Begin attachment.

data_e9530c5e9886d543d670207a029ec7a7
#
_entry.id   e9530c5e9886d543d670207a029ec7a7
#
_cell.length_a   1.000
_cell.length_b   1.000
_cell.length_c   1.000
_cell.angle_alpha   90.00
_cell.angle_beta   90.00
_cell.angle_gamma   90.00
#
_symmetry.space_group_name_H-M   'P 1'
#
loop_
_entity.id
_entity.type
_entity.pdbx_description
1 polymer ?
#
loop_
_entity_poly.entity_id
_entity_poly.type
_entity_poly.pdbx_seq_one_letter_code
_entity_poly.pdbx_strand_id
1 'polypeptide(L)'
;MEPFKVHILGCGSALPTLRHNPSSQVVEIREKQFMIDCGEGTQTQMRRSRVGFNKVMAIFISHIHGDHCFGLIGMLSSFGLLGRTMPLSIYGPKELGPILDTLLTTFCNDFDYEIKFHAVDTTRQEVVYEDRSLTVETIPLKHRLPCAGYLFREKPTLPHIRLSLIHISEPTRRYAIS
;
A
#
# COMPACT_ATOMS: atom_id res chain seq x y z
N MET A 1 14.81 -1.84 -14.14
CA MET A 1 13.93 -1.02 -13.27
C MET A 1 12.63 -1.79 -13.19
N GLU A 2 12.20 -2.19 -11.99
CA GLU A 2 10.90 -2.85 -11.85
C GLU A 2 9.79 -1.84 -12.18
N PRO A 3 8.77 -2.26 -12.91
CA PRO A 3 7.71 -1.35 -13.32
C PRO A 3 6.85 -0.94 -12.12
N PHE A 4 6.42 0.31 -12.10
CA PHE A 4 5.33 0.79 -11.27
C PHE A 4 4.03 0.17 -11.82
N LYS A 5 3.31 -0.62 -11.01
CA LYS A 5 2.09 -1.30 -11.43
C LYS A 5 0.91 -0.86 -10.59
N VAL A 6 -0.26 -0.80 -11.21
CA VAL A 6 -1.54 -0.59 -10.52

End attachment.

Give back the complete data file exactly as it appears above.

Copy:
data_e9530c5e9886d543d670207a029ec7a7
#
_entry.id   e9530c5e9886d543d670207a029ec7a7
#
_cell.length_a   1.000
_cell.length_b   1.000
_cell.length_c   1.000
_cell.angle_alpha   90.00
_cell.angle_beta   90.00
_cell.angle_gamma   90.00
#
_symmetry.space_group_name_H-M   'P 1'
#
loop_
_entity.id
_entity.type
_entity.pdbx_description
1 polymer ?
#
loop_
_entity_poly.entity_id
_entity_poly.type
_entity_poly.pdbx_seq_one_letter_code
_entity_poly.pdbx_strand_id
1 'polypeptide(L)'
;MEPFKVHILGCGSALPTLRHNPSSQVVEIREKQFMIDCGEGTQTQMRRSRVGFNKVMAIFISHIHGDHCFGLIGMLSSFGLLGRTMPLSIYGPKELGPILDTLLTTFCNDFDYEIKFHAVDTTRQEVVYEDRSLTVETIPLKHRLPCAGYLFREKPTLPHIRLSLIHISEPTRRYAIS
;
A
#
# COMPACT_ATOMS: atom_id res chain seq x y z
N MET A 1 14.81 -1.84 -14.14
CA MET A 1 13.93 -1.02 -13.27
C MET A 1 12.63 -1.79 -13.19
N GLU A 2 12.20 -2.19 -11.99
CA GLU A 2 10.90 -2.85 -11.85
C GLU A 2 9.79 -1.84 -12.18
N PRO A 3 8.77 -2.26 -12.91
CA PRO A 3 7.71 -1.35 -13.32
C PRO A 3 6.85 -0.94 -12.12
N PHE A 4 6.42 0.31 -12.10
CA PHE A 4 5.33 0.79 -11.27
C PHE A 4 4.03 0.17 -11.82
N LYS A 5 3.31 -0.62 -11.01
CA LYS A 5 2.09 -1.30 -11.43
C LYS A 5 0.91 -0.86 -10.59
N VAL A 6 -0.26 -0.80 -11.21
CA VAL A 6 -1.54 -0.59 -10.52